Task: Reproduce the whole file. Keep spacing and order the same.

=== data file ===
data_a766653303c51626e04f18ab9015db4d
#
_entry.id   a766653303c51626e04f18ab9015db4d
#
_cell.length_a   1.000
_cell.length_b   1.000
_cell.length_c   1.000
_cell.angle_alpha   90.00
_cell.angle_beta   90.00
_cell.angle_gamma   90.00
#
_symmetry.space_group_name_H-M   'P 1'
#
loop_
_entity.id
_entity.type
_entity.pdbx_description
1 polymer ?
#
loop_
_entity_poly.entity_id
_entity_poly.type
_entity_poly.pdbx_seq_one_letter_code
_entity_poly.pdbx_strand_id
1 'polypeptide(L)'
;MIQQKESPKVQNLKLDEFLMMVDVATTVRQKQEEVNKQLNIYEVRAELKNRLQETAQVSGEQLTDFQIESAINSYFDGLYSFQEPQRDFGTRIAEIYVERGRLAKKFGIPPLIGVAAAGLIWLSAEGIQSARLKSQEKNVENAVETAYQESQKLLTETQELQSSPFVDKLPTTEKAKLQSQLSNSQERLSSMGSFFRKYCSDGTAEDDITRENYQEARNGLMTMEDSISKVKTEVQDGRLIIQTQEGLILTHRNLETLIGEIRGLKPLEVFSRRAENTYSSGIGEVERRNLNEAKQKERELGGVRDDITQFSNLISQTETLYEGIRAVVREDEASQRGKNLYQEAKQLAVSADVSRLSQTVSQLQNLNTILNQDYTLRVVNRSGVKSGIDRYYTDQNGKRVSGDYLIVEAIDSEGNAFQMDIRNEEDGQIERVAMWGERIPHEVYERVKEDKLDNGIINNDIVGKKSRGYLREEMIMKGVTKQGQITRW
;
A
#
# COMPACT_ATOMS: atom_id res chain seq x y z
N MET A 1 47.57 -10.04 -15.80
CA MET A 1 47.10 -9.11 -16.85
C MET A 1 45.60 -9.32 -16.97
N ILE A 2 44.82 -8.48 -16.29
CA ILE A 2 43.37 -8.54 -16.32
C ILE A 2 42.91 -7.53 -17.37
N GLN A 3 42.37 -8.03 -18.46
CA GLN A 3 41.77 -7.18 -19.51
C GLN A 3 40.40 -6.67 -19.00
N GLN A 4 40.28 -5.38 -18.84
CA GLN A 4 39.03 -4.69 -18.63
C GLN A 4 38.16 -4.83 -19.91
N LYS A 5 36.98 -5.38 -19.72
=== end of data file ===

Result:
data_a766653303c51626e04f18ab9015db4d
#
_entry.id   a766653303c51626e04f18ab9015db4d
#
_cell.length_a   1.000
_cell.length_b   1.000
_cell.length_c   1.000
_cell.angle_alpha   90.00
_cell.angle_beta   90.00
_cell.angle_gamma   90.00
#
_symmetry.space_group_name_H-M   'P 1'
#
loop_
_entity.id
_entity.type
_entity.pdbx_description
1 polymer ?
#
loop_
_entity_poly.entity_id
_entity_poly.type
_entity_poly.pdbx_seq_one_letter_code
_entity_poly.pdbx_strand_id
1 'polypeptide(L)'
;MIQQKESPKVQNLKLDEFLMMVDVATTVRQKQEEVNKQLNIYEVRAELKNRLQETAQVSGEQLTDFQIESAINSYFDGLYSFQEPQRDFGTRIAEIYVERGRLAKKFGIPPLIGVAAAGLIWLSAEGIQSARLKSQEKNVENAVETAYQESQKLLTETQELQSSPFVDKLPTTEKAKLQSQLSNSQERLSSMGSFFRKYCSDGTAEDDITRENYQEARNGLMTMEDSISKVKTEVQDGRLIIQTQEGLILTHRNLETLIGEIRGLKPLEVFSRRAENTYSSGIGEVERRNLNEAKQKERELGGVRDDITQFSNLISQTETLYEGIRAVVREDEASQRGKNLYQEAKQLAVSADVSRLSQTVSQLQNLNTILNQDYTLRVVNRSGVKSGIDRYYTDQNGKRVSGDYLIVEAIDSEGNAFQMDIRNEEDGQIERVAMWGERIPHEVYERVKEDKLDNGIINNDIVGKKSRGYLREEMIMKGVTKQGQITRW
;
A
#
# COMPACT_ATOMS: atom_id res chain seq x y z
N MET A 1 47.57 -10.04 -15.80
CA MET A 1 47.10 -9.11 -16.85
C MET A 1 45.60 -9.32 -16.97
N ILE A 2 44.82 -8.48 -16.29
CA ILE A 2 43.37 -8.54 -16.32
C ILE A 2 42.91 -7.53 -17.37
N GLN A 3 42.37 -8.03 -18.46
CA GLN A 3 41.77 -7.18 -19.51
C GLN A 3 40.40 -6.67 -19.00
N GLN A 4 40.28 -5.38 -18.84
CA GLN A 4 39.03 -4.69 -18.63
C GLN A 4 38.16 -4.83 -19.91
N LYS A 5 36.98 -5.38 -19.72